Chapter 6: Measuring and Manipulating Emotions

Summary of Measuring and Manipulating Emotions

This chapter viewed two common ways researchers measure emotions – through self-report and facial expression changes. The next chapter will focus on more physiological and brain-related changes. This chapter discussed the difference between measuring emotions in a correlational design versus manipulating the experiences of an emotion to assess how this emotion changes other components. Finally, the third part of the chapter explained emotion coherence. Remember, when researchers manipulate emotions and can show the emotion components are coherent – this provides further validation that they truly elicited the correct emotion. But, as Irene Mauss discusses in the video below, obtaining emotion coherence can be quite difficult!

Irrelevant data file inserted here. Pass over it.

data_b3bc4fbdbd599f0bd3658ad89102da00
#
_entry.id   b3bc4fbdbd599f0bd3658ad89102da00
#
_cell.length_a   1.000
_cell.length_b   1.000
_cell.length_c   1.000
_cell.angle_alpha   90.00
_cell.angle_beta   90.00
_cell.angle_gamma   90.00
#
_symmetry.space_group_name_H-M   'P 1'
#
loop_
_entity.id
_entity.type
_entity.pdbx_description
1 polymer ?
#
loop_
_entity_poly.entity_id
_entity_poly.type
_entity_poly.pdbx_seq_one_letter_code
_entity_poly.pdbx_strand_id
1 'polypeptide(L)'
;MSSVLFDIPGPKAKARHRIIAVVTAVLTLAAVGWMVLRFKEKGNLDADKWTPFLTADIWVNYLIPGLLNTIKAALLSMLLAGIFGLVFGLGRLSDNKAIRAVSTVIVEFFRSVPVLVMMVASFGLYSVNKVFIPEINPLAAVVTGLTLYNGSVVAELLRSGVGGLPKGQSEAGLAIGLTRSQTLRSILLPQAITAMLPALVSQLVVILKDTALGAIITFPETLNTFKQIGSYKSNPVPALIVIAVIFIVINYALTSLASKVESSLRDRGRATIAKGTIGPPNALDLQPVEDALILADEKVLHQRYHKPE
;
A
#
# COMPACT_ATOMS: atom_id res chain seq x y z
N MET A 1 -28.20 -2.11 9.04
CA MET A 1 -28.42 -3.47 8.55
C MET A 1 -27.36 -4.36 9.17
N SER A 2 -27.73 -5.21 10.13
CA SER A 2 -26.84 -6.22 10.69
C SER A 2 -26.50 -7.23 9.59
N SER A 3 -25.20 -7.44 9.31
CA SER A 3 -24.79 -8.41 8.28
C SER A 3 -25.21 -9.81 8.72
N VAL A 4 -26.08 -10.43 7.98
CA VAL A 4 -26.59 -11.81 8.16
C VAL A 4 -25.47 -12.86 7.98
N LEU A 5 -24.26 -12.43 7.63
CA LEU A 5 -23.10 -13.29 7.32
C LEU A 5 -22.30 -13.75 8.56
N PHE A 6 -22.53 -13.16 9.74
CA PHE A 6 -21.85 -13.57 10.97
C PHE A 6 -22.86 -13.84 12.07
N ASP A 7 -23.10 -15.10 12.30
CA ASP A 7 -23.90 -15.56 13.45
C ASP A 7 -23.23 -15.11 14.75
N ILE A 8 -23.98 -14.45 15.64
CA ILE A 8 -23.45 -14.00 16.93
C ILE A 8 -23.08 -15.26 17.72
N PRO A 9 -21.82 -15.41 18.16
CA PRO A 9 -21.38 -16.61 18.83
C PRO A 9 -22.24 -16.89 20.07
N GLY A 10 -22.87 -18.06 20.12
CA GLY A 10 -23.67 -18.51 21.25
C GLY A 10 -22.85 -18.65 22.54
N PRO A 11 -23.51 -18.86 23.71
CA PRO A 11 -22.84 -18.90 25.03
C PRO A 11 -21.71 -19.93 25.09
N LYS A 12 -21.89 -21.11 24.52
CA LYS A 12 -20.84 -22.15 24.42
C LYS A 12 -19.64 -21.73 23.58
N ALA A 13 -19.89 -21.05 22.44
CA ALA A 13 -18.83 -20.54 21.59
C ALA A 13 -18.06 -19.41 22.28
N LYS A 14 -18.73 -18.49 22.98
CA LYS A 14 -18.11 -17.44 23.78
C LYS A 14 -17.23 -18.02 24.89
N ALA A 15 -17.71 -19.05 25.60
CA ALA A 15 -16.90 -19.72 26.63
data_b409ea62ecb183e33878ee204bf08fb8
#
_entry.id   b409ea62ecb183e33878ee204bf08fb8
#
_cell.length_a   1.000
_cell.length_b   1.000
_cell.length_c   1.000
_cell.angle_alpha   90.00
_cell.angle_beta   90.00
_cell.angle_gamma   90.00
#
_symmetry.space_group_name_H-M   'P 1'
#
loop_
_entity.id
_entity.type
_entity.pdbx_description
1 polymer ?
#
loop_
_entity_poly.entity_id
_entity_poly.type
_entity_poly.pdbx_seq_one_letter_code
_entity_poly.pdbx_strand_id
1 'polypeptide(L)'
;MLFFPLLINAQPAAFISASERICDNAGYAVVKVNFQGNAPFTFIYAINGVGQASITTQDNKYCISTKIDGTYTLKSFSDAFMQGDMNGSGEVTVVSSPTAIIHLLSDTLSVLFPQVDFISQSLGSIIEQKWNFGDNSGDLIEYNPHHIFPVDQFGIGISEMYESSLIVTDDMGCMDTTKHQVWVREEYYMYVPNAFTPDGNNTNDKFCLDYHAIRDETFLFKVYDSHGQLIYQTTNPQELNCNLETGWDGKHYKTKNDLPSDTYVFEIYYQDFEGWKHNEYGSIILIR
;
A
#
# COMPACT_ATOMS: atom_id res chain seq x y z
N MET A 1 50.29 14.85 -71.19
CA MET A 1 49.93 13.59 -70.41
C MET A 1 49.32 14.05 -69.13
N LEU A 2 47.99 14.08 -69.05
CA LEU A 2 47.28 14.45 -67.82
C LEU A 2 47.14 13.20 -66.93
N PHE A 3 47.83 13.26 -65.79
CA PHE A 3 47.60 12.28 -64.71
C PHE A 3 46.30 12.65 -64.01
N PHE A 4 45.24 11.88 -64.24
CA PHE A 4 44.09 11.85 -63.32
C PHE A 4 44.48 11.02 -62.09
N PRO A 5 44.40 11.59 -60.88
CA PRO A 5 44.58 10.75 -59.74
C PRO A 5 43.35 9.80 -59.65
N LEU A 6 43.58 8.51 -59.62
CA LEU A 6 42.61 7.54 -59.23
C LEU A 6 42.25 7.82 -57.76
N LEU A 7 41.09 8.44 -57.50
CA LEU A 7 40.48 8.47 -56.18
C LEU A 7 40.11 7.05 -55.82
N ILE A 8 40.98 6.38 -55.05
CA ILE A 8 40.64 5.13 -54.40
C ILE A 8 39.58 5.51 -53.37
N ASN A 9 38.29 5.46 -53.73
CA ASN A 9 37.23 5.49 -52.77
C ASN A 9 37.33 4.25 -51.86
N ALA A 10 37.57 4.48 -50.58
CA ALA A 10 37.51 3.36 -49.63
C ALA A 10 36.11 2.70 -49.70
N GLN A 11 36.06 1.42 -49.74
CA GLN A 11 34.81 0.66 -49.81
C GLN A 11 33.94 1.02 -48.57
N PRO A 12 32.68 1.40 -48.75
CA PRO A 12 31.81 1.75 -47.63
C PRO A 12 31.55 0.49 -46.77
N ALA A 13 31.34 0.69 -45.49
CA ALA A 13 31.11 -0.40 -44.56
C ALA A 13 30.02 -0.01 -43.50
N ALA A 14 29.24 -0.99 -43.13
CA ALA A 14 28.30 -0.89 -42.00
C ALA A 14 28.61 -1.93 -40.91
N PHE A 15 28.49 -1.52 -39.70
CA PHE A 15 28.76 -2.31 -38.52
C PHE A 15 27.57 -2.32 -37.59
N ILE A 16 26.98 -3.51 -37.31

Yale Expert Interview: Below is an interview with Dr. Iris Mauss on emotion coherence.  While watching this video (Start at: 2:21; Stop at: 11:40), consider the below questions:

QUESTION 1: When measuring emotion, why does Mauss suggest that we measure more than one emotion component?

QUESTION 2: Why is only using self-report measures to measure emotion a problem?

QUESTION 3: Describe one example that Mauss gives of how emotions could be INCOHERENT/DISSOCIATED.

QUESTION 4: According to Mauss, individual differences exist in people’s tendency to show coherent or dissociated emotion patterns.  How does a tendency to experience dissociated emotions impact people’s health?



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Psychology of Human Emotion. by Michelle Yarwood is licensed under a Creative Commons Attribution-NonCommercial-ShareAlike 4.0 International License, except where otherwise noted.

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